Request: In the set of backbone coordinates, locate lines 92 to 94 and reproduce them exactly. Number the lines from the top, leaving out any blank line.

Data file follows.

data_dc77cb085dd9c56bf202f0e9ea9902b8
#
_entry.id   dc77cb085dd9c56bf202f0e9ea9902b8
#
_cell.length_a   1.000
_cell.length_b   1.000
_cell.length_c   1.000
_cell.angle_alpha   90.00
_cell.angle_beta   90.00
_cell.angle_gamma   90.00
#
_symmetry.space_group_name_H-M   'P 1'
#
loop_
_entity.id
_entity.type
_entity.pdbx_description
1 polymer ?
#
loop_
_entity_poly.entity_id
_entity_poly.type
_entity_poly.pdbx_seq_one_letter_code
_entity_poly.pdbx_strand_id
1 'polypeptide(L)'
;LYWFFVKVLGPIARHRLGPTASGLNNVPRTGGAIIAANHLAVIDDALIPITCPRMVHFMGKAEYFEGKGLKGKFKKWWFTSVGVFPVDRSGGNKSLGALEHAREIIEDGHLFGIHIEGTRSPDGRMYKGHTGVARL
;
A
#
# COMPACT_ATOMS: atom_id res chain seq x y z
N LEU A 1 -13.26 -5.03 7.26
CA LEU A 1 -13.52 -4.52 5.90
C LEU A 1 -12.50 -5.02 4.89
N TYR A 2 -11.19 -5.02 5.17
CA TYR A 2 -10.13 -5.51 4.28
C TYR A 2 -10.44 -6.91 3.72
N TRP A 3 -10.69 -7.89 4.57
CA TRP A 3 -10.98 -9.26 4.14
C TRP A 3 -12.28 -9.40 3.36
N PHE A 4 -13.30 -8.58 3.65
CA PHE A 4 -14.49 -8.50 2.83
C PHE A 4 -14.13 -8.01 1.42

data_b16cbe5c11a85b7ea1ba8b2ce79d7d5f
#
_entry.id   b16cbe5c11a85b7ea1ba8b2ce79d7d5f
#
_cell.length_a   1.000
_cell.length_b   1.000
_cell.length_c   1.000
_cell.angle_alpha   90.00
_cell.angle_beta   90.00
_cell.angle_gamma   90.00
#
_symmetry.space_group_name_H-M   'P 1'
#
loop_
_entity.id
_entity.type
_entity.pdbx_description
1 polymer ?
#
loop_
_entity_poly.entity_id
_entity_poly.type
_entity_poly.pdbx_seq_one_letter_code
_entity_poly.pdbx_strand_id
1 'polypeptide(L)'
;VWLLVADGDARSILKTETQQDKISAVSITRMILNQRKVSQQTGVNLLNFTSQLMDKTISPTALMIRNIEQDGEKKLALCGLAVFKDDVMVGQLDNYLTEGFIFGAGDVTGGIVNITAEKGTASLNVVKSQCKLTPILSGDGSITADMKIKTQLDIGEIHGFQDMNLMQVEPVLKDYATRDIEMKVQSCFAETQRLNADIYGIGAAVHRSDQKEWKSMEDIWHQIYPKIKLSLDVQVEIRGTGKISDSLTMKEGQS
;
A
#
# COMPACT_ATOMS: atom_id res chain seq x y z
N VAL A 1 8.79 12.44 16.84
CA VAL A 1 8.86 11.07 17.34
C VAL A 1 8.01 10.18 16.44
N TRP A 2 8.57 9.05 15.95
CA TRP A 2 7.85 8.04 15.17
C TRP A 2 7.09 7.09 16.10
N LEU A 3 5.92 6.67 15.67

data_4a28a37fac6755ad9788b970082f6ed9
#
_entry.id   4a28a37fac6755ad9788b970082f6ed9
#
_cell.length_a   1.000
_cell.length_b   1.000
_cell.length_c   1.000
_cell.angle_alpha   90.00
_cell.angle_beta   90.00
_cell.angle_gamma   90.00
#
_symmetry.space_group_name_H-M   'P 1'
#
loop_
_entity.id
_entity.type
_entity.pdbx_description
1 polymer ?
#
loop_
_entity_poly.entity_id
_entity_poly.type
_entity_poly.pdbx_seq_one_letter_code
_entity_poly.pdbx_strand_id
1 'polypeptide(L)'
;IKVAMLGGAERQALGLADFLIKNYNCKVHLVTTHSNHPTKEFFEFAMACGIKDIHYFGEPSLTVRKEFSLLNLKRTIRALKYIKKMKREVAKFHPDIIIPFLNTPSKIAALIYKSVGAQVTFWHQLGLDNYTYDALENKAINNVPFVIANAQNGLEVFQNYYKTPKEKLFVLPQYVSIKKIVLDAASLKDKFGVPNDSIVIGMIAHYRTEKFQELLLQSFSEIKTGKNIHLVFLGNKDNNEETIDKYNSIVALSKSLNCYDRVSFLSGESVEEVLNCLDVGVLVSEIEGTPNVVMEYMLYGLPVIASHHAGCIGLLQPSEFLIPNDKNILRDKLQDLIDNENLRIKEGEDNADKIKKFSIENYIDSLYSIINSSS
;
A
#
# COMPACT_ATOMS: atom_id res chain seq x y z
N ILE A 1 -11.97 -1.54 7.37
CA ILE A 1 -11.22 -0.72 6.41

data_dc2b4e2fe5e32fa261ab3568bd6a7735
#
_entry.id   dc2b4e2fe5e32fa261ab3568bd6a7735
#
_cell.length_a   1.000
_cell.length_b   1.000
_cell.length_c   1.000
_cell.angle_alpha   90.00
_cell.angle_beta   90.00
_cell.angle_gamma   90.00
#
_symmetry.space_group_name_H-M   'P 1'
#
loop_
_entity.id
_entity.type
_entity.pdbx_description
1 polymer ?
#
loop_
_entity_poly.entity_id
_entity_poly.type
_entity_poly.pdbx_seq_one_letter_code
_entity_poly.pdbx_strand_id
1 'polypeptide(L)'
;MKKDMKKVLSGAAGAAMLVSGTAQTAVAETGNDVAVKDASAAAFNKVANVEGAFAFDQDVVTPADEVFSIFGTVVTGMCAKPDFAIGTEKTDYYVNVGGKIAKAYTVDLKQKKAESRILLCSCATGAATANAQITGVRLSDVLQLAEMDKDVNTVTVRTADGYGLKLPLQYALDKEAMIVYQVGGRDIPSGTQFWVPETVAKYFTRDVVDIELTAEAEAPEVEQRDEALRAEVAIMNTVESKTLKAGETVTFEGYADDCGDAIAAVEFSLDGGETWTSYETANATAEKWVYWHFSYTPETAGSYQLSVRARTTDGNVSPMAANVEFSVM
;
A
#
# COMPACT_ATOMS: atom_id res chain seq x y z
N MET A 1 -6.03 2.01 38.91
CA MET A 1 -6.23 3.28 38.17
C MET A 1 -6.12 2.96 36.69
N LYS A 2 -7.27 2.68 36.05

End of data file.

#
loop_
_entity.id